By letting you select a release type to view information from we’ve eliminated noise – things that aren’t interesting to you (at least not right now). For example, if you’re running the beta program of your latest application you probably don’t care about what’s happing with the last production release but you do care about how the next internal version is doing.
Finding the Right Versions
Once you’ve selected the release type you want Loupe picks key versions – the latest version of that type, the previous significant version, and the latest version of the next lower release type (the best candidate to be promoted). Here’s the current view for Loupe Desktop on our CEIP system
You can see that by default it’s picked the current release version (22.214.171.1249), the previous release version (126.96.36.1993), and our last beta we published (188.8.131.521) – which we could choose to ship as a release version. Between the current shipping version and our last beta no new issues were detected and one issue was resolved, so we know we’re better off with this beta than what’s currently shipped.
Interestingly, it skipped the 184.108.40.2063 Release version. Why? Loupe recognizes the case with releases where you have a rapid hotfix and skips over those versions to get back to the next previous significant version. This is done by scanning the version numbers in use for an application and looking for a variation in the first few places (excluding any build number). Click on any of the metrics – new, resolved, open for any of the versions it has selected gives you a list of all of the related issues.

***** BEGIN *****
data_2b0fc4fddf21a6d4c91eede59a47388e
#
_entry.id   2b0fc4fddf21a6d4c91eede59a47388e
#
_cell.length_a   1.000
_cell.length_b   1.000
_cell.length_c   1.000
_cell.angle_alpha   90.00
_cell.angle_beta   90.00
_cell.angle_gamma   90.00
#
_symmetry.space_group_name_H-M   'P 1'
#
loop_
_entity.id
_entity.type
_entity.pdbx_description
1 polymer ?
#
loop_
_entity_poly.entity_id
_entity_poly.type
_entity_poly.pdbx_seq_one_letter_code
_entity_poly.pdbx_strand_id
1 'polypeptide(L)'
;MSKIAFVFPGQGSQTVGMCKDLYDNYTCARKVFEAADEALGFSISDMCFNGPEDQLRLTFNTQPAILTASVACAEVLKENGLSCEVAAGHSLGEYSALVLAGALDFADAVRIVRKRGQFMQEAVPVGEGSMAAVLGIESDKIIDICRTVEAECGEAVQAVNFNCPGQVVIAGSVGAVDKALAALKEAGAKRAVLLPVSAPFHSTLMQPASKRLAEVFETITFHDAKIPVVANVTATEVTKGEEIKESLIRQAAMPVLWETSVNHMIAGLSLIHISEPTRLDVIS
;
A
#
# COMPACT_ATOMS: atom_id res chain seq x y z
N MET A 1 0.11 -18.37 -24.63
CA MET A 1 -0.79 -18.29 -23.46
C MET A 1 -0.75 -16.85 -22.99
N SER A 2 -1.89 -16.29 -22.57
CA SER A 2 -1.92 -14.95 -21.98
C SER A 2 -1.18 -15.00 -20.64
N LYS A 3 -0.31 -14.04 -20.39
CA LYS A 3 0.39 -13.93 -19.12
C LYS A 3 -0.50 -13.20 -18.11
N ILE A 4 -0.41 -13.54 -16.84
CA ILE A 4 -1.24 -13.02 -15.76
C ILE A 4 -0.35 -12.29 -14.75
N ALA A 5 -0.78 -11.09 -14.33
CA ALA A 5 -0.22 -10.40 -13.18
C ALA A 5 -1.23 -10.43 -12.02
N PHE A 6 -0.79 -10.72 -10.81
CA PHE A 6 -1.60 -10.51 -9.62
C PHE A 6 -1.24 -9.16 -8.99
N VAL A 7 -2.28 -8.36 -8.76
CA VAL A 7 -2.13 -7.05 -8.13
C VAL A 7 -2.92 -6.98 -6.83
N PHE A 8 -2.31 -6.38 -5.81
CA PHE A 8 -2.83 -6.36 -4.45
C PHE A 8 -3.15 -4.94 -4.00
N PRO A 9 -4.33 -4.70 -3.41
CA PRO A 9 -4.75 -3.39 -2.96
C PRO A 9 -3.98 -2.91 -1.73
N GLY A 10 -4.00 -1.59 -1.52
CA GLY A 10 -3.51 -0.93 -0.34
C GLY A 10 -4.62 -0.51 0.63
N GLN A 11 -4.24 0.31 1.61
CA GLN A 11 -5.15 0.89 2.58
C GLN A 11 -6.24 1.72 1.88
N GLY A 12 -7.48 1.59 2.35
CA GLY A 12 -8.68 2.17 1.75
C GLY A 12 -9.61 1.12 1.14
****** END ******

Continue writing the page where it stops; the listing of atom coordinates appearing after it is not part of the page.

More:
We’re now in a position to answer the key questions raised at the top:
Are we better off shipping our latest build?
This can be answered from the Next Version metrics:
- The Open list lets you know on balance if things are better or not.
- The Resolved list shows you if you’ve really made life better by fixing things users have experienced.
- Be sure that anything in the New group is innocent enough to ship.
Are we getting better over time?
Compare the Open counts of the Previous Version, Current Version, and Next Version. Are the numbers going down or up? If they’re going down, you’re headed in the right direction!
What are the main issues in production?
Look at the Open list on the Current Version. This is the complete list of issues impacting users right now.
I’m Sold, Where is it?
Once you’ve upgraded to Loupe 3.6, just click on any application badge from the All Applications dashboard or click on Issues in the header and you’ll see the Issues Overview for that application. We’ve added some instructional prompts to the page so if there’s something you should be doing to make it more useful (like categorize your releases or use version numbers) it’ll let you know.
Thanks to everyone who gave us feedback – this is one example of new capability that wouldn’t be here without the open input we got from the community.